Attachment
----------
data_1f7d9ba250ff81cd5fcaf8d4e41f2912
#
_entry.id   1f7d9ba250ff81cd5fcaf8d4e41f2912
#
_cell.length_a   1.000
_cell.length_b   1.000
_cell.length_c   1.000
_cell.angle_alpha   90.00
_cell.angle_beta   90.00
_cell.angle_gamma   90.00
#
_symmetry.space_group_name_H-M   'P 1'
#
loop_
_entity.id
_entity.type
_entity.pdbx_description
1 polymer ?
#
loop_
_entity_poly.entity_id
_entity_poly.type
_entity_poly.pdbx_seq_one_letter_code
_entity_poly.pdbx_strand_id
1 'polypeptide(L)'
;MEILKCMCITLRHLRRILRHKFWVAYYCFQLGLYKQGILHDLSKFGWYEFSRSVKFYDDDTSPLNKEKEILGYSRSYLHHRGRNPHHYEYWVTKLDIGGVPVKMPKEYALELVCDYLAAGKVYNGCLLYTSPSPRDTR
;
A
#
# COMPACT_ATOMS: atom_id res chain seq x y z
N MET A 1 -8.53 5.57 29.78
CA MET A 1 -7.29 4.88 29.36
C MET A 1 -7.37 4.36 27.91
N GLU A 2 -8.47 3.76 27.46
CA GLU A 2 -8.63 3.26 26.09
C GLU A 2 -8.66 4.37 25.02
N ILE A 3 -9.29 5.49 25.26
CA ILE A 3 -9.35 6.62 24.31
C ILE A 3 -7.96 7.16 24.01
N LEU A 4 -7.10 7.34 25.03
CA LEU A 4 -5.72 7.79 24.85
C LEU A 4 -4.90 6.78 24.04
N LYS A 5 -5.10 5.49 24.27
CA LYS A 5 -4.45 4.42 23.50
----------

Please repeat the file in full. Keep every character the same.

data_1f7d9ba250ff81cd5fcaf8d4e41f2912
#
_entry.id   1f7d9ba250ff81cd5fcaf8d4e41f2912
#
_cell.length_a   1.000
_cell.length_b   1.000
_cell.length_c   1.000
_cell.angle_alpha   90.00
_cell.angle_beta   90.00
_cell.angle_gamma   90.00
#
_symmetry.space_group_name_H-M   'P 1'
#
loop_
_entity.id
_entity.type
_entity.pdbx_description
1 polymer ?
#
loop_
_entity_poly.entity_id
_entity_poly.type
_entity_poly.pdbx_seq_one_letter_code
_entity_poly.pdbx_strand_id
1 'polypeptide(L)'
;MEILKCMCITLRHLRRILRHKFWVAYYCFQLGLYKQGILHDLSKFGWYEFSRSVKFYDDDTSPLNKEKEILGYSRSYLHHRGRNPHHYEYWVTKLDIGGVPVKMPKEYALELVCDYLAAGKVYNGCLLYTSPSPRDTR
;
A
#
# COMPACT_ATOMS: atom_id res chain seq x y z
N MET A 1 -8.53 5.57 29.78
CA MET A 1 -7.29 4.88 29.36
C MET A 1 -7.37 4.36 27.91
N GLU A 2 -8.47 3.76 27.46
CA GLU A 2 -8.63 3.26 26.09
C GLU A 2 -8.66 4.37 25.02
N ILE A 3 -9.29 5.49 25.26
CA ILE A 3 -9.35 6.62 24.31
C ILE A 3 -7.96 7.16 24.01
N LEU A 4 -7.10 7.34 25.03
CA LEU A 4 -5.72 7.79 24.85
C LEU A 4 -4.90 6.78 24.04
N LYS A 5 -5.10 5.49 24.27
CA LYS A 5 -4.45 4.42 23.50